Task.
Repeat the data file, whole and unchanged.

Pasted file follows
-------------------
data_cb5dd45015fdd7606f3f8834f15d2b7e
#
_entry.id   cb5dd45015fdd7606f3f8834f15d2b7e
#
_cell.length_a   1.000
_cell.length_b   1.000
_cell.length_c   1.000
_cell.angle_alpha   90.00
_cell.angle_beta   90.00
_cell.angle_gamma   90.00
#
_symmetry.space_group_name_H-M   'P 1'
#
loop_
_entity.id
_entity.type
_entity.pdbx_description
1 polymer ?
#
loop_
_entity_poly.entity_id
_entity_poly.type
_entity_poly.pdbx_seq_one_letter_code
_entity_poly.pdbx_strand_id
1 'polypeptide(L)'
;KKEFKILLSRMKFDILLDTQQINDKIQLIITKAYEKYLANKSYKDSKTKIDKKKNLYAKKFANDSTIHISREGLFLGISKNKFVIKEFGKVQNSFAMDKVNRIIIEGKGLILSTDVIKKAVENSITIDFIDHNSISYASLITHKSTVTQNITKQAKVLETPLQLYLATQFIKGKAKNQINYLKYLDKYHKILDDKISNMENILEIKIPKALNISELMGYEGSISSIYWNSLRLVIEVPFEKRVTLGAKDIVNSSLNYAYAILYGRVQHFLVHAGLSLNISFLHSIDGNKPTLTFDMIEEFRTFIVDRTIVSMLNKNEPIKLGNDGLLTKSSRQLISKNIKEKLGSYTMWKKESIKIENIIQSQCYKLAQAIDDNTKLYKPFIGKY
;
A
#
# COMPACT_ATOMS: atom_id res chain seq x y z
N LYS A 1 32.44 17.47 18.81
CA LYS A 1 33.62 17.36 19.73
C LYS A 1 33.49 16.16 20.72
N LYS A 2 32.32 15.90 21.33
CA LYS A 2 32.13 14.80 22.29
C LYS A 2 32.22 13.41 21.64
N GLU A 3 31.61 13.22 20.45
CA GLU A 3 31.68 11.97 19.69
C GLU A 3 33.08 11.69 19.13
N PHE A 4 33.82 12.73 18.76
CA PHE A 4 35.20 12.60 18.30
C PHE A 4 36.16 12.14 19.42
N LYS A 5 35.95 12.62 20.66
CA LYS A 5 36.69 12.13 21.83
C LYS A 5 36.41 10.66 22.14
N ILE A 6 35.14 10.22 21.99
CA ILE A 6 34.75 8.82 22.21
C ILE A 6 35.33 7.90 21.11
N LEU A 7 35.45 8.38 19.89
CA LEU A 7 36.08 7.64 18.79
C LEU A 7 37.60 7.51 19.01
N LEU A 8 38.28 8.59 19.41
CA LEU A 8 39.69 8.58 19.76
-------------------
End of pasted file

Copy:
data_cb5dd45015fdd7606f3f8834f15d2b7e
#
_entry.id   cb5dd45015fdd7606f3f8834f15d2b7e
#
_cell.length_a   1.000
_cell.length_b   1.000
_cell.length_c   1.000
_cell.angle_alpha   90.00
_cell.angle_beta   90.00
_cell.angle_gamma   90.00
#
_symmetry.space_group_name_H-M   'P 1'
#
loop_
_entity.id
_entity.type
_entity.pdbx_description
1 polymer ?
#
loop_
_entity_poly.entity_id
_entity_poly.type
_entity_poly.pdbx_seq_one_letter_code
_entity_poly.pdbx_strand_id
1 'polypeptide(L)'
;KKEFKILLSRMKFDILLDTQQINDKIQLIITKAYEKYLANKSYKDSKTKIDKKKNLYAKKFANDSTIHISREGLFLGISKNKFVIKEFGKVQNSFAMDKVNRIIIEGKGLILSTDVIKKAVENSITIDFIDHNSISYASLITHKSTVTQNITKQAKVLETPLQLYLATQFIKGKAKNQINYLKYLDKYHKILDDKISNMENILEIKIPKALNISELMGYEGSISSIYWNSLRLVIEVPFEKRVTLGAKDIVNSSLNYAYAILYGRVQHFLVHAGLSLNISFLHSIDGNKPTLTFDMIEEFRTFIVDRTIVSMLNKNEPIKLGNDGLLTKSSRQLISKNIKEKLGSYTMWKKESIKIENIIQSQCYKLAQAIDDNTKLYKPFIGKY
;
A
#
# COMPACT_ATOMS: atom_id res chain seq x y z
N LYS A 1 32.44 17.47 18.81
CA LYS A 1 33.62 17.36 19.73
C LYS A 1 33.49 16.16 20.72
N LYS A 2 32.32 15.90 21.33
CA LYS A 2 32.13 14.80 22.29
C LYS A 2 32.22 13.41 21.64
N GLU A 3 31.61 13.22 20.45
CA GLU A 3 31.68 11.97 19.69
C GLU A 3 33.08 11.69 19.13
N PHE A 4 33.82 12.73 18.76
CA PHE A 4 35.20 12.60 18.30
C PHE A 4 36.16 12.14 19.42
N LYS A 5 35.95 12.62 20.66
CA LYS A 5 36.69 12.13 21.83
C LYS A 5 36.41 10.66 22.14
N ILE A 6 35.14 10.22 21.99
CA ILE A 6 34.75 8.82 22.21
C ILE A 6 35.33 7.90 21.11
N LEU A 7 35.45 8.38 19.89
CA LEU A 7 36.08 7.64 18.79
C LEU A 7 37.60 7.51 19.01
N LEU A 8 38.28 8.59 19.41
CA LEU A 8 39.69 8.58 19.76